The Right Way to Manage Your Child Actor

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Over the years, many parents have either toyed with the idea or decided to manage their kids as they pursue an acting career. Unsurprisingly, this can be a complicated situation: managing your child while simultaneously being their parent can get tricky. 

If you do decide to go the “momager/dadager” route, know that your goal should be to help guide their career, support, and advice your child. (All things you should also want to do as a parent.) Other areas you should prepare to give advice on as a manager? 

  • Helping your child find an agent if they don’t already have one and then working closely with that agent.
  • Selecting headshots.
  • Looking over and reading scripts.
  • Creating or tweaking résumés and demo reels
  • Helping run your child’s social media accounts.
  • Getting your child training in classes and private coaching.
  • Making sure your child is well-fed and well-rested for auditions.
  • Discussing deal negotiations with the agents when your child actor books a job.

Remember: You may be your child’s manager but your kid is still, well, a kid so you’ll need to be prepared to not only take on the professional responsibilities of a manager but also be there as a parent. Here are some other ways you can help your child actor:

READ: How to Find Perfect One-Minute Monologues for Child Actors

Keep them involved in activities outside of acting. The more your kid stays busy between auditions, the better and more well-rounded they’ll be as actors.

Talk to them about and prepare them for rejection. Your child won’t book every job they audition for and rejection can be especially tough for kids. So be sure to talk to your child about the fact that it’s ok and completely normal to be passed over for a job. Advice them to audition to the best of their abilities, then move on. There will be other auditions. 

Don’t coach your kid when it comes to audition prep. When child actors rehearse with their parents, they often deliver rote performances. If the casting director gives the young actor a direction or note, they may be too stuck in their rehearsed way to change it up on the spot. It’s okay to practice together, but don’t give them notes on how to say lines. It’s better to send them to a professional acting coach or let them use their natural instincts.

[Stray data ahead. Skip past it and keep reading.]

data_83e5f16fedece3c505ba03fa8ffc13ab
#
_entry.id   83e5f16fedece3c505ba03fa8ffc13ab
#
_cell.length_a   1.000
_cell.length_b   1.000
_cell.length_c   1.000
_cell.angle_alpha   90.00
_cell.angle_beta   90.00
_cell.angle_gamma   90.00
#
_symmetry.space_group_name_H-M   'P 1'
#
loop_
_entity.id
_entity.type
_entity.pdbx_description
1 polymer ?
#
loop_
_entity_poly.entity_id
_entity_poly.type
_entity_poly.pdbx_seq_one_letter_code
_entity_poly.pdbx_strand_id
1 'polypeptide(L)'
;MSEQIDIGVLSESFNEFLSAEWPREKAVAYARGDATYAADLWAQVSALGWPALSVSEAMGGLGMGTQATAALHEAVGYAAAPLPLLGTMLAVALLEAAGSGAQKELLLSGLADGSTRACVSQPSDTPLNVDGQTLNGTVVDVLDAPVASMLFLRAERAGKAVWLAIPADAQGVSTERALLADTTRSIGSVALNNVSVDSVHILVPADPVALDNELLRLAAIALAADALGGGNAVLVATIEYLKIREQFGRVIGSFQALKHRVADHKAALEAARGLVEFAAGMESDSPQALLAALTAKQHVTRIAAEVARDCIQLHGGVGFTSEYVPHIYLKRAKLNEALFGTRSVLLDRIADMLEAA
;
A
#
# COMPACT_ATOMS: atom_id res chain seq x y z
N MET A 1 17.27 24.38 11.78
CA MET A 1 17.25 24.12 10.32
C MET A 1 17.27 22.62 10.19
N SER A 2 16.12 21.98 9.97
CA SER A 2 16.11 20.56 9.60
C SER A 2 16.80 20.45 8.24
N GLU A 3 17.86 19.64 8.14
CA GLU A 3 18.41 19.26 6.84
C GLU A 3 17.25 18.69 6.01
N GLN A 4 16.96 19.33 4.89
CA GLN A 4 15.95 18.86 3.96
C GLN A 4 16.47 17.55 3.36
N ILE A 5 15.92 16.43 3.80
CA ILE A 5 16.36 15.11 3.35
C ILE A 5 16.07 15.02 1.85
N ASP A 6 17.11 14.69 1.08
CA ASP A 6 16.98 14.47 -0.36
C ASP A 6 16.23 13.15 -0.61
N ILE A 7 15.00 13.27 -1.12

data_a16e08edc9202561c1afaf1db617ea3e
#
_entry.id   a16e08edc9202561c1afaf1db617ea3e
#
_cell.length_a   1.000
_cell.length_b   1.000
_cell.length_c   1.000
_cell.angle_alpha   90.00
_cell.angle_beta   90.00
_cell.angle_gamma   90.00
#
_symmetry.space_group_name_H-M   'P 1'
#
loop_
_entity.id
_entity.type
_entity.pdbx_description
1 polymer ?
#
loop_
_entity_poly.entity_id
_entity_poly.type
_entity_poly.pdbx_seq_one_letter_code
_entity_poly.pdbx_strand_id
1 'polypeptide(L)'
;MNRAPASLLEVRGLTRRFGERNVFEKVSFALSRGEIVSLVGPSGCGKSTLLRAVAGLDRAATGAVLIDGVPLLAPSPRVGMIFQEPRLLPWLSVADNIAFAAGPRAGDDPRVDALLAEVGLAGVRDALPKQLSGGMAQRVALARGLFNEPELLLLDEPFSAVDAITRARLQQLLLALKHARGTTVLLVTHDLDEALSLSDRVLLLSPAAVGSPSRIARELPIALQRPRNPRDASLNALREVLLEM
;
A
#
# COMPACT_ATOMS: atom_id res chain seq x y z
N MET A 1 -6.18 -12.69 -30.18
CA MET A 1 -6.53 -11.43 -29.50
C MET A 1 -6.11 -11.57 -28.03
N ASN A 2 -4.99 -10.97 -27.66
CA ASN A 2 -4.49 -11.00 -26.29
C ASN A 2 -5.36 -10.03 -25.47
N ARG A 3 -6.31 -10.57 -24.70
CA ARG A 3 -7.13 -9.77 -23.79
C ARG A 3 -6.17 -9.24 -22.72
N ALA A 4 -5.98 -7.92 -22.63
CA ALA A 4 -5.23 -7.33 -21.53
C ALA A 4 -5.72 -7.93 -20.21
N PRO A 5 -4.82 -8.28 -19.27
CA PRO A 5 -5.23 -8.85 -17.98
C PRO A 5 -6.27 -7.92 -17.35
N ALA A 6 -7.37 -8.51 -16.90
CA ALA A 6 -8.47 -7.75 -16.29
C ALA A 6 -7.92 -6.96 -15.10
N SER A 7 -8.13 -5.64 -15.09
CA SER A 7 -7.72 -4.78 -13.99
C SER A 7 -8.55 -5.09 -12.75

Listen to your kid! If at any time your child decides they don’t want to act anymore, don’t force them. I’ve had too many child actors come into my office to read only to find out they don’t really like auditioning or acting and were only doing it because the parents forced them into it. I know you’ve spent time, money, and energy investing in their career but if you continue to make your child or teen audition, it will only backfire and they’ll resent you for doing it.

Respect your child actor’s professional wishes. Sometimes, after kids become successful, they then decide they don’t want their parents to manage them anymore. You might be upset but what’s more important: being there as a parent for your child or managing their career? 

If you don’t manage your own kid but have a good relationship with their manager, you’ll still be involved with their career if they’re under 18. Let the manager take care of all the day-to-day stuff that and focus your newfound time and energy on being a supportive parent.

Check out Backstage’s kids auditions!

The views expressed in this article are solely that of the individual(s) providing them,
and do not necessarily reflect the opinions of Backstage or its staff.

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Lisa London
Lisa London has been a casting director for more than 60 films and television shows. Over the last 25 years, she has cast projects for Sony, Disney Channel, HBO, Nickelodeon, Screen Gems, Universal, Columbia Pictures, and ABC, NBC, CBS, Fox, and Amazon.
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